In Russia

By Andrew Osborn and Maria Tsvetkova, Reuters, Thursday, July 28, 2016

MOSCOW – Russia told the United States on Thursday to get to the bottom of a hacking scandal involving Democratic Party emails itself and rejected what Donald Trump said was a sarcastic suggestion that Moscow should dig up Hillary Clinton’s “missing” emails.

Hacking imageryTrump, the Republican Party’s presidential candidate, angered Democrats on Wednesday by inviting Russia to unearth tens of thousands of emails from rival Clinton’s tenure as U.S. secretary of state. He spoke out after President Barack Obama said it was possible Russia might try to influence the Nov. 8 U.S. presidential election after a leak of Democratic National Committee emails that experts blamed on Russian hackers.

Suggestions of Russian involvement have riled the Kremlin, which has categorically denied this and accused U.S. politicians of seeking to play on Cold War-style American fears of Moscow by fabricating stories for electoral purposes.

President Vladimir Putin has tried to avoid giving the impression of favoring any U.S. candidate, while hailing the populist Trump as being “very talented”. Russian state TV coverage has tended to tilt towards Trump over Clinton.

On Thursday, Kremlin spokesman Dmitry Peskov said accusations of a Russian hand in hacking Democratic Party emails bordered on “total stupidity” and were motivated by anti-Russian sentiment. He rejected Trump’s apparently sarcastic suggestion for Russia to dig up Clinton’s emails point-blank.

“As regards these (email) batches, that is not our headache. We never poke our noses into others’ affairs and we really don’t like it when people try to poke their nose into ours,” he said. “The Americans need to get to the bottom of what these emails are themselves and find out what it’s all about.”

Trump, who has repeatedly said he would strive for better U.S. relations with Russia if he won the presidency, also raised eyebrows by saying he would consider recognizing Ukraine’s Crimea as part of Russia, which annexed the region in 2014.

Peskov said the Kremlin was unmoved by that comment, and it would not change what he says has been its neutral stance on U.S. presidential candidates. “We know perfectly well that candidates in the heat of a pre-election struggle say one thing, but that later, when under the weight of responsibility, their rhetoric becomes more balanced.”

In response to Trump’s remarks on Crimea, Ukraine’s U.N. Ambassador Volodymyr Yelchenko said on Thursday: “Mr. Trump is not the president of the United States, at least not yet.”

“Secondly, there are the well-known decisions of the United Nations. … I’m pretty sure that any U.S. government will pay full respect to those decisions,” he told reporters.

In March 2014, the 193-member United Nations General Assembly adopted a resolution declaring invalid Crimea’s Moscow-backed referendum seceding from Ukraine.

Related readings:
Democrats are redbaiting like it’s 1956, Current Affairs, July 27, 2016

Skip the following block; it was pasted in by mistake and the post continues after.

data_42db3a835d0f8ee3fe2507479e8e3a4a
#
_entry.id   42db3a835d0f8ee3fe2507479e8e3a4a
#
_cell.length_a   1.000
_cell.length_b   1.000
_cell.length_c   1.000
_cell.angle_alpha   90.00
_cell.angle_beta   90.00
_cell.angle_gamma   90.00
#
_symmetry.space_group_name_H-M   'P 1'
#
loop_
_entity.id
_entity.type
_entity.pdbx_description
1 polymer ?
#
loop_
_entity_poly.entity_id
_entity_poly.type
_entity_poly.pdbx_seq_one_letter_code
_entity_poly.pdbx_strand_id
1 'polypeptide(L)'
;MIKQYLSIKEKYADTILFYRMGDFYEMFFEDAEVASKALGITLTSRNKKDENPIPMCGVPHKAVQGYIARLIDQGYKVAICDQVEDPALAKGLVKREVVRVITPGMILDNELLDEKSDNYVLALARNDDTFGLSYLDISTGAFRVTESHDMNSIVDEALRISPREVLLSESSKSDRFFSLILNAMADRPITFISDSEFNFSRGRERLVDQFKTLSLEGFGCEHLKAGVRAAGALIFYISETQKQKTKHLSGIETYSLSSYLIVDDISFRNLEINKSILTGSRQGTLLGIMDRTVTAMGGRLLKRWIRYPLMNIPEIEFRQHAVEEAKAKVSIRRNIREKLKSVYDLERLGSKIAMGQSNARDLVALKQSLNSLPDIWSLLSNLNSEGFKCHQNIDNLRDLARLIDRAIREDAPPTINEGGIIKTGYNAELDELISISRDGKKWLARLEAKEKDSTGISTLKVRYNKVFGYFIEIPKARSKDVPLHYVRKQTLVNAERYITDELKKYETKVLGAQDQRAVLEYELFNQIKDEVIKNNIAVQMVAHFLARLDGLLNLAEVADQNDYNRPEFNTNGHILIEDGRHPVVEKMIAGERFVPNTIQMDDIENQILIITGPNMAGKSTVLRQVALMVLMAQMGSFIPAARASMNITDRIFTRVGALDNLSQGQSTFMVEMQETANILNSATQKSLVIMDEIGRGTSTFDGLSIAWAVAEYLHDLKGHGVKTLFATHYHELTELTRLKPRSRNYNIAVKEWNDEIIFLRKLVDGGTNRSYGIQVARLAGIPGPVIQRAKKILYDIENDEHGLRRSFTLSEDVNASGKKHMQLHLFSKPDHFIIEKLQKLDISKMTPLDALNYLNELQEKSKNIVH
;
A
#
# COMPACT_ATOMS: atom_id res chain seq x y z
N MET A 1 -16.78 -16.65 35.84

Busted! Trump claimed to have spoken with Putin, now denies contact, Friday, July 29, 2016

“I’ve never spoken to Putin,” U.S. presidential hopeful Donald Trump said this week as he was commenting on an alleged Russian hack of the DNC. But that’s not what he publicly stated just two years ago.

Trump, whom critics accuse among other things of being fascinated with Russian President Vladimir Putin, on Wednesday denied having any links to the Kremlin. “I have nothing to do with Putin. I have never spoken to him. I don’t know anything about him other than he will respect me,” Trump told a conference before attacking his Democrat rival Hillary Clinton, suggesting that Russia should look for her 30,000 missing emails.

Trump’s denial of knowing Putin personally contradicts his own words, which he uttered in May 2014 at a National Press Club luncheon. He was asked about how he would negotiate with Putin and said he had done so during preparations for the Miss Universe 2013 pageant in Moscow. “I own the Miss Universe. I was in Russia, I was in Moscow recently. I spoke indirectly and directly with President Putin, who could not have been nicer. And we had a tremendous success. The show was live from Moscow,” he told the audience.

One of the statements is obviously wrong. According to the Washington Post, Trump did schedule a face-to-face with Putin, but the meeting was canceled by the Russian president at the last minute. Putin reportedly sent a decorative lacquered box and a warm note to the U.S. businessman.

During the U.S. presidential campaign, Trump and Putin have voiced approval towards each other on several occasions. Critics of the Republican nominee accuse him of dictatorial aspirations, which they claim he shares with the Russian leader.

On social media, many people branded him a “Siberian Candidate” – a reference to the Richard Condon 1959 thriller novel ‘The Manchurian Candidate’, which features a Chinese-Soviet plot to use a brainwashed Korean War veteran from a prominent political family to stage a coup in America.


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